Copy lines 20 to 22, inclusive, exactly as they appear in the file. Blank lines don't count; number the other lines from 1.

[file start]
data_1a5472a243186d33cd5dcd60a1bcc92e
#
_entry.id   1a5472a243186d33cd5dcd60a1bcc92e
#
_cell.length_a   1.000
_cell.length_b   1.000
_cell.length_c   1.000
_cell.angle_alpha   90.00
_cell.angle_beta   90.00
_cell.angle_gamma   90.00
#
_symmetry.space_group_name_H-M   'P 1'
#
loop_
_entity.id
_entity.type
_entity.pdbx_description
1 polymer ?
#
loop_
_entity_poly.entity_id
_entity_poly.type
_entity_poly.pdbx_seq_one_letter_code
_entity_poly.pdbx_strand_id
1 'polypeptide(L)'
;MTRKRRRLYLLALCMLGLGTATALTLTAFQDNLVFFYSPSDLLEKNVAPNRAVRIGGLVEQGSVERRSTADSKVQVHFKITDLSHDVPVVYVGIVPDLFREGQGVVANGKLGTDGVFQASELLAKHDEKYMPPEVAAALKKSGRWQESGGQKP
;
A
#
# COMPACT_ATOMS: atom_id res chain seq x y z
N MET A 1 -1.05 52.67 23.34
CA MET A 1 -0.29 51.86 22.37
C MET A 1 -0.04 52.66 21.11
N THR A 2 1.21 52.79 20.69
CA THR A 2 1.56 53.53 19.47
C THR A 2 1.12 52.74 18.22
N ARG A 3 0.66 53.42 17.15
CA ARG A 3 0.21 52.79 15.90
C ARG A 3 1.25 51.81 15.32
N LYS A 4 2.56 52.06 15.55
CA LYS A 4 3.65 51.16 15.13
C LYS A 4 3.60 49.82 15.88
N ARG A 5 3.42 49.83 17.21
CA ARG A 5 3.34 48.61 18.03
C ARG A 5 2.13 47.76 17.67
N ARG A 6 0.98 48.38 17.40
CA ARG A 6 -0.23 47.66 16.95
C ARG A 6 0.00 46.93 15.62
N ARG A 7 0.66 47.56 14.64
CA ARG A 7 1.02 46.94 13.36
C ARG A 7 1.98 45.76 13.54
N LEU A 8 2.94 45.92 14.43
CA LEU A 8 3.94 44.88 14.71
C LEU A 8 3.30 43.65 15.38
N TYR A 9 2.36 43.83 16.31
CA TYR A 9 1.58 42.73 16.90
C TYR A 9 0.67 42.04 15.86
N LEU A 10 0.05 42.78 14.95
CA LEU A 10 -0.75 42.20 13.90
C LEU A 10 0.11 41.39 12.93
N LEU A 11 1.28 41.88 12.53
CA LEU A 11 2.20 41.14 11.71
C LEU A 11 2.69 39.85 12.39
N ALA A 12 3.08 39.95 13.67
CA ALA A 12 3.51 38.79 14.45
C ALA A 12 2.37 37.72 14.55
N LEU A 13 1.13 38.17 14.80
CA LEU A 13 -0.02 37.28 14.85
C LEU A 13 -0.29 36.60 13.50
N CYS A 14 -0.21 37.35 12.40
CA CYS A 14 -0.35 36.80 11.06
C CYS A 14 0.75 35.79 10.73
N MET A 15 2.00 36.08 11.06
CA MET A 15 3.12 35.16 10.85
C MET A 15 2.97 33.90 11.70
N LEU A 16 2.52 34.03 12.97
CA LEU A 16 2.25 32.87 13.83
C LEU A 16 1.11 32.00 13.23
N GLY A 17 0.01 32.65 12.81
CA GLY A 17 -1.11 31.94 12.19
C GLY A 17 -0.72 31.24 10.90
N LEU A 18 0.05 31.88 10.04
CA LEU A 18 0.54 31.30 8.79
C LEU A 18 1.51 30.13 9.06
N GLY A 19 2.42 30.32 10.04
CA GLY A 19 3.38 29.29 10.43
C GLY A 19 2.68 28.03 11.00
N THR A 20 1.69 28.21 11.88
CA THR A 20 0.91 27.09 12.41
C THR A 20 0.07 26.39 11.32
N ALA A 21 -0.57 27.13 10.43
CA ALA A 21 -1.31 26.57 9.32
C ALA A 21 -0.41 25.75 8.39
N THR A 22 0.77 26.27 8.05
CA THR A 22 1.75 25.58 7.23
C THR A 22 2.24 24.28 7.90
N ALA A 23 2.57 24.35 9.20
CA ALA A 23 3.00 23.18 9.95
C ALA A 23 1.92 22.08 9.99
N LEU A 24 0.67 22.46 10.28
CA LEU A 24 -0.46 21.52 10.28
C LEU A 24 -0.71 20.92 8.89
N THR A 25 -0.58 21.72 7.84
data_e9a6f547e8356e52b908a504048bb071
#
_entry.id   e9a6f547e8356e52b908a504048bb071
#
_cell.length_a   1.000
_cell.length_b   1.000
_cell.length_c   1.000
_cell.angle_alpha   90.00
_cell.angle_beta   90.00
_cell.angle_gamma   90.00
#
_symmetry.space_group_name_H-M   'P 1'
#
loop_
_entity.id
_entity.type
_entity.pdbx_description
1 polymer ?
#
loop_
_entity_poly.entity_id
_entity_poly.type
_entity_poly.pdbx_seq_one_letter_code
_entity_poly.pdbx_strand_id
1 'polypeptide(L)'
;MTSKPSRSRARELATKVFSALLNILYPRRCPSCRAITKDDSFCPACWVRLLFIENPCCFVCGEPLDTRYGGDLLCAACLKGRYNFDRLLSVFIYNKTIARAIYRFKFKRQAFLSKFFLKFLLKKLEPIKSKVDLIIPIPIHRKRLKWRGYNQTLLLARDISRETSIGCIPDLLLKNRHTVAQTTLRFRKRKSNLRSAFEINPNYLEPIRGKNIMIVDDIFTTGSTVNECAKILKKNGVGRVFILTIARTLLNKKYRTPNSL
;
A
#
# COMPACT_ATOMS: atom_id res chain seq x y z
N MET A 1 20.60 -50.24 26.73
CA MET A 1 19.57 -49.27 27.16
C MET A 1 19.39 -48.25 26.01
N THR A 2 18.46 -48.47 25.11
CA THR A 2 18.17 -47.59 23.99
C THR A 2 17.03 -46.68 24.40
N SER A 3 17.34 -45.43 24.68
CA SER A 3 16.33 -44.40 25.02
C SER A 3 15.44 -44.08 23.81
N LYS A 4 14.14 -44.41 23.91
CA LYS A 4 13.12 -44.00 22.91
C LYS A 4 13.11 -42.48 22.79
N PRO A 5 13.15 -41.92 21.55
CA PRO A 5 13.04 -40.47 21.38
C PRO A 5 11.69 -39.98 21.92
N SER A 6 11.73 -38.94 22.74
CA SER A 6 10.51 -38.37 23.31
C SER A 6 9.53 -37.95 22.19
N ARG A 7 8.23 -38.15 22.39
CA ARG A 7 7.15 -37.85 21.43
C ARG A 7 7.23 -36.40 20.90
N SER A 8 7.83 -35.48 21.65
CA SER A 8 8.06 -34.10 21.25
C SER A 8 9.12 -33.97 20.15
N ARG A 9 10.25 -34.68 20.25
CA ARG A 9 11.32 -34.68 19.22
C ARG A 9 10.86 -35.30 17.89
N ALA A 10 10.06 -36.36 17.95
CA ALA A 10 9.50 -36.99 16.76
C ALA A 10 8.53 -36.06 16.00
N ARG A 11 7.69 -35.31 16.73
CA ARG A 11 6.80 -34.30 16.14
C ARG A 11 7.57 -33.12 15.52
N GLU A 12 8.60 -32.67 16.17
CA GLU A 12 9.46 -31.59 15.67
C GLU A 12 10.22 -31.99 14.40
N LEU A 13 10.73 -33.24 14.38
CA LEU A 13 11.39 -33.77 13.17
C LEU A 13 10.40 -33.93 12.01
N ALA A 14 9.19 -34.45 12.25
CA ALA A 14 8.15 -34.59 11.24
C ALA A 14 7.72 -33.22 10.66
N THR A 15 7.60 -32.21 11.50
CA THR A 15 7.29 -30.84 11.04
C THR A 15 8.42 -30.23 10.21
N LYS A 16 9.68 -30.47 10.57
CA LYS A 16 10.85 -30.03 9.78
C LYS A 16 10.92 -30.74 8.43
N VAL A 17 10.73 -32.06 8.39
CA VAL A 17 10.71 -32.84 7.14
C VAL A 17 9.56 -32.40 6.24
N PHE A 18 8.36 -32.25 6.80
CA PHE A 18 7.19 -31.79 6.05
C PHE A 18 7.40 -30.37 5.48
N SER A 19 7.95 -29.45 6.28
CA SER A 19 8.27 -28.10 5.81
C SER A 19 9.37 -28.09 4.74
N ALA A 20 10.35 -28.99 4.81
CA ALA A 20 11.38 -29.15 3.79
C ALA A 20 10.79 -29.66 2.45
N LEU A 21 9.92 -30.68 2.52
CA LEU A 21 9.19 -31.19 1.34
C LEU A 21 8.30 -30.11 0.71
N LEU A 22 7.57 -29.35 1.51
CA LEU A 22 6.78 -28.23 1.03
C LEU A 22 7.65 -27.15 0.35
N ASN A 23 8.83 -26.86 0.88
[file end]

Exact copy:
loop_
_entity_poly.entity_id
_entity_poly.type